Instead, some have attempted to persuade me to revert to my parochial errors and rejoin them in ignorance.
Sorry, no can do. As Oliver Wendell Holmes has said, "The mind, once expanded to the dimensions of larger ideas, never returns to its original size."
One reader who disagreed with what I've shared on this blog invited me to his own Mormon-themed blog which turned out to be a veritable shrine to the American armed forces. As he puts it, “This site is military friendly.”
I should say so. It looks like a tribute site to the priests of Baal. This blogger explains that he is pro military because he comes from a military family. Well, so do I.
I was once acquainted with a wonderfully earthy latter-day saint woman who, it turns out, had once been a former prostitute, or as she put it to me bluntly, she was a whore. Her mother was a whore, her sister was a whore, and her father was a pimp. She came from a whoring and pimping family. But when she accepted the gospel -and this is important now, so pay attention- she turned away from pimping and whoring. She doesn’t wave the flag twice a year in celebration of her former lifestyle.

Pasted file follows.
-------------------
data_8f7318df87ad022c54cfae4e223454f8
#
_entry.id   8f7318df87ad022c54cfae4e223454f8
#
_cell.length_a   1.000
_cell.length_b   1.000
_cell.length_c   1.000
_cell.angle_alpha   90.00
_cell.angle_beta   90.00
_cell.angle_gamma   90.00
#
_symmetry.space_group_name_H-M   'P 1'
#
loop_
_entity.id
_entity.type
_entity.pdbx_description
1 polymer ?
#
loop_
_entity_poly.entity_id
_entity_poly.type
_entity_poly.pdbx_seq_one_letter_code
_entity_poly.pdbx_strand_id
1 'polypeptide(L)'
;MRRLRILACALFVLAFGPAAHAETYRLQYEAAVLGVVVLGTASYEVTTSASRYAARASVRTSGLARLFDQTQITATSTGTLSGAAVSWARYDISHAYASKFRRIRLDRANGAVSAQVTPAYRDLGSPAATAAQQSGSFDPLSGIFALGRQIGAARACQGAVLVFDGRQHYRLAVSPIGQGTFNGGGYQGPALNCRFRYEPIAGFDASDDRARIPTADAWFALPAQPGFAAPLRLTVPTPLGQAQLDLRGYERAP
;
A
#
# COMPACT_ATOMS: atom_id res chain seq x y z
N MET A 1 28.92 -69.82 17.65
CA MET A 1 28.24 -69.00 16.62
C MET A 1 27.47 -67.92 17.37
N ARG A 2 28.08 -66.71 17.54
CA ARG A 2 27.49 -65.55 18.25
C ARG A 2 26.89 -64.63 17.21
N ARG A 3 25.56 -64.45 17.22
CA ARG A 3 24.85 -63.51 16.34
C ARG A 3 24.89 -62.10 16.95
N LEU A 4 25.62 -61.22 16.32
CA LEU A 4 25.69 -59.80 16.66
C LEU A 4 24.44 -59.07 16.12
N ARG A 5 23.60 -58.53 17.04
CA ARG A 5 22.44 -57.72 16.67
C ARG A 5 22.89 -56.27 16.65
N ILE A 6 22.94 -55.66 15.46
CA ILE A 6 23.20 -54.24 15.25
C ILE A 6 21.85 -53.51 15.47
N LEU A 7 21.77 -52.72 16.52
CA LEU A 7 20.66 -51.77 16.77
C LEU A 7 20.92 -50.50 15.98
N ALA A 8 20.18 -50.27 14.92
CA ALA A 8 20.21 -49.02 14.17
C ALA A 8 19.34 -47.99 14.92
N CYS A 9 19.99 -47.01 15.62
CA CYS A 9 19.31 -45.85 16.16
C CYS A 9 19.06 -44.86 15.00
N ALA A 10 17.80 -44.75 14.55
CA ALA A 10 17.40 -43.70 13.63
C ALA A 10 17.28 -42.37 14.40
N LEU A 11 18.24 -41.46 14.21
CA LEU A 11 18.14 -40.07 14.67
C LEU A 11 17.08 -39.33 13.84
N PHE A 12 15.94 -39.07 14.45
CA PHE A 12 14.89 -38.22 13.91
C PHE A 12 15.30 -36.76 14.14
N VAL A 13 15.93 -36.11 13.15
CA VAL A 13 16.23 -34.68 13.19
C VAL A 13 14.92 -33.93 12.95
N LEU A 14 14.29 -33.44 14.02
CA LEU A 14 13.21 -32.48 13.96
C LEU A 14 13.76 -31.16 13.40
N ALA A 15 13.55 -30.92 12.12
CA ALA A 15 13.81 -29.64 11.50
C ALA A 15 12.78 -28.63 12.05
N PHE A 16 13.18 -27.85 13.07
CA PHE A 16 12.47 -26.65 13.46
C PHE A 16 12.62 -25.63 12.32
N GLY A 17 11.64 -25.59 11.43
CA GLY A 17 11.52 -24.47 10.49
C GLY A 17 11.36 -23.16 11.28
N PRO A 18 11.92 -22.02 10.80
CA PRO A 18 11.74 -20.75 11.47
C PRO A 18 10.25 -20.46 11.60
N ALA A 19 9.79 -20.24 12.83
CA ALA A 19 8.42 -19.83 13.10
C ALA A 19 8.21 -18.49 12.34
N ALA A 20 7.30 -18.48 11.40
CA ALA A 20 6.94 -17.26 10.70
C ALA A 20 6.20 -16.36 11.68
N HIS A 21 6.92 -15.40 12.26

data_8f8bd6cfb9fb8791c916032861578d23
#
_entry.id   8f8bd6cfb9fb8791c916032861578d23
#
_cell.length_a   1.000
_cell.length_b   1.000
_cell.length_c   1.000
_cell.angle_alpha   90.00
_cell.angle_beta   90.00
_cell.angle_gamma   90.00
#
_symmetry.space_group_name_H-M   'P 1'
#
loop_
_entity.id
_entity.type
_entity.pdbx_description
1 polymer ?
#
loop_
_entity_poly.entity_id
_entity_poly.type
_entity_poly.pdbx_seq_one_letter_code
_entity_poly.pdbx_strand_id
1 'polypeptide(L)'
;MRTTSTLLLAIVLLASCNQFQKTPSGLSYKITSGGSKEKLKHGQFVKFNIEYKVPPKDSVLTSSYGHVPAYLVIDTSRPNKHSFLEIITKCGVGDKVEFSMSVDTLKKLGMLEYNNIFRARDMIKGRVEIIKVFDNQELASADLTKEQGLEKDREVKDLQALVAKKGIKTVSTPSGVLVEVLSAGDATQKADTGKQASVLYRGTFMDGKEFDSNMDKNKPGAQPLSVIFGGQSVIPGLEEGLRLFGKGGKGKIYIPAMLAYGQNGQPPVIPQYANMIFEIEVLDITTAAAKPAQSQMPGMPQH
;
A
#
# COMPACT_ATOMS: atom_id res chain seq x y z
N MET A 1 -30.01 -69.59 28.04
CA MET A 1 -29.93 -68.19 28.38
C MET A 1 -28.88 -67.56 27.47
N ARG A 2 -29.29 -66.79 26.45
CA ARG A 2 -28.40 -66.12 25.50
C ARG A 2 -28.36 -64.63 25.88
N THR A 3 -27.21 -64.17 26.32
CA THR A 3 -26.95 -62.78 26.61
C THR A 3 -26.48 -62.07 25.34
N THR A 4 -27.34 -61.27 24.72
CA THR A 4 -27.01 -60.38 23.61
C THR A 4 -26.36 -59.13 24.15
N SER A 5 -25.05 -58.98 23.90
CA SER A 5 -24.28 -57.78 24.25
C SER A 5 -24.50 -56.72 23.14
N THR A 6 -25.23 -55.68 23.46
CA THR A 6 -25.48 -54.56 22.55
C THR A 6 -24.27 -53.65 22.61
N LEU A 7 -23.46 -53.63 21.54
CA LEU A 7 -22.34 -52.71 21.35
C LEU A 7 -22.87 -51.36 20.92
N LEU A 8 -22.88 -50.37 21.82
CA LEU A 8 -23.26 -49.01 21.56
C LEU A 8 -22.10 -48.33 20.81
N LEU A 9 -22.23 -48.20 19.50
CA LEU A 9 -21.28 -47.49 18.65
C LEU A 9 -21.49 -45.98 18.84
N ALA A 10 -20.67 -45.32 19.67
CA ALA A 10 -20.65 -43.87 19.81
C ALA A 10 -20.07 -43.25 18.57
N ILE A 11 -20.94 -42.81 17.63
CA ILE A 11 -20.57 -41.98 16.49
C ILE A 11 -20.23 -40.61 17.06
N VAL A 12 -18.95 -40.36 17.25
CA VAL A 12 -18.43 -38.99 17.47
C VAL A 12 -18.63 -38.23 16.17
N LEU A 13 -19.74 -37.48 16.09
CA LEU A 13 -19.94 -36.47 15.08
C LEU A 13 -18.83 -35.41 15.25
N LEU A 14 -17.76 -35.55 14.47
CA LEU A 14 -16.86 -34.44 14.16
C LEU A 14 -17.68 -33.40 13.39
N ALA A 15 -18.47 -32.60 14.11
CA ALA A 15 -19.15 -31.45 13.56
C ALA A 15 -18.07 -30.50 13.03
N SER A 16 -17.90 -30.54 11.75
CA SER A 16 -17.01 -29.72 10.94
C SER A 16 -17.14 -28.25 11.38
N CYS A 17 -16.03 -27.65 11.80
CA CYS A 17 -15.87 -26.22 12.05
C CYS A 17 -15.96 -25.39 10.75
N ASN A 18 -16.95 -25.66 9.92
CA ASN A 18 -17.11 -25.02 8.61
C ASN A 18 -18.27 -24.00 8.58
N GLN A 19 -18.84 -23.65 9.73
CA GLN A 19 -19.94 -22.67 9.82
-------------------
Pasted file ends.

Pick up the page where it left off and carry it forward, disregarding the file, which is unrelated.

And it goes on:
She is no longer pro-whore.
The Mormon keeper of that pro-military blog writes that “some things are worth fighting for” with which I heartily agree. But he appears incapable of differentiating between national defense, which is justified of God, and empire building, which is prohibited. To bolster his argument of the divine nature inherent in military might, he has put forth examples of historical incidents where early Mormons took up arms in their defense. Although some of those incidents were justified, he included in his list Zion’s Camp and the Missouri-Mormon Wars.
I would not have used those examples.
Maybe Apostles Should Ride In The Back
Zion's camp was a response to some Missourians having driven Mormon settlers off their lands. Joseph Smith called some 200 men into a militia for the purpose of protecting those settlers and getting them back into their homes.